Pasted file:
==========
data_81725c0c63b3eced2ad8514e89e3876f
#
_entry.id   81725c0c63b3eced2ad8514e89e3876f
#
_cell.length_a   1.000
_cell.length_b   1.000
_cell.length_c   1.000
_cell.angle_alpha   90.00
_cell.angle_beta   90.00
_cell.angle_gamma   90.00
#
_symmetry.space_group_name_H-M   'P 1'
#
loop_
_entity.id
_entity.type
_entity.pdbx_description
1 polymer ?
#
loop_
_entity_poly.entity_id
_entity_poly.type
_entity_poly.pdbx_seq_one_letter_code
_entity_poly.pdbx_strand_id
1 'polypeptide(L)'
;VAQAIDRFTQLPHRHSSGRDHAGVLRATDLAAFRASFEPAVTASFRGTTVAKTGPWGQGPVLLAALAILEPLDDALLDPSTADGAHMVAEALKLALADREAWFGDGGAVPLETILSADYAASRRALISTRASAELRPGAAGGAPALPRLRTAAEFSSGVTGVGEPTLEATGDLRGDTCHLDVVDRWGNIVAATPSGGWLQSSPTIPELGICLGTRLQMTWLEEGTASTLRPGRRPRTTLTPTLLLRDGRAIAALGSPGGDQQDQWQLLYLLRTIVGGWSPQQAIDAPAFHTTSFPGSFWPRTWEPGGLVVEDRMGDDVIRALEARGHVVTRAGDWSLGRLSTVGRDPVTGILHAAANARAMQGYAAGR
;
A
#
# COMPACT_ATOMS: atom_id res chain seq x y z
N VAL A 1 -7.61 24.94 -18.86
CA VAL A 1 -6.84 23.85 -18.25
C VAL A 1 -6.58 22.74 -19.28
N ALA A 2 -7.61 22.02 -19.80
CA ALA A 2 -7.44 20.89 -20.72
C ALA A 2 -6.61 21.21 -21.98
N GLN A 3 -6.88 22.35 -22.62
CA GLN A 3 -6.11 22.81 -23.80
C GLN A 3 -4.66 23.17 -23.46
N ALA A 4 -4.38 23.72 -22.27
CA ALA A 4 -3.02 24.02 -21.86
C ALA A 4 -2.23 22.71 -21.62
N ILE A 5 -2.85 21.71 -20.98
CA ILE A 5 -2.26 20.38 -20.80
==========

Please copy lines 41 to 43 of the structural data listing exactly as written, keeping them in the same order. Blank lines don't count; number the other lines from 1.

CA ALA A 4 -3.02 24.02 -21.86
C ALA A 4 -2.23 22.71 -21.62
N ILE A 5 -2.85 21.71 -20.98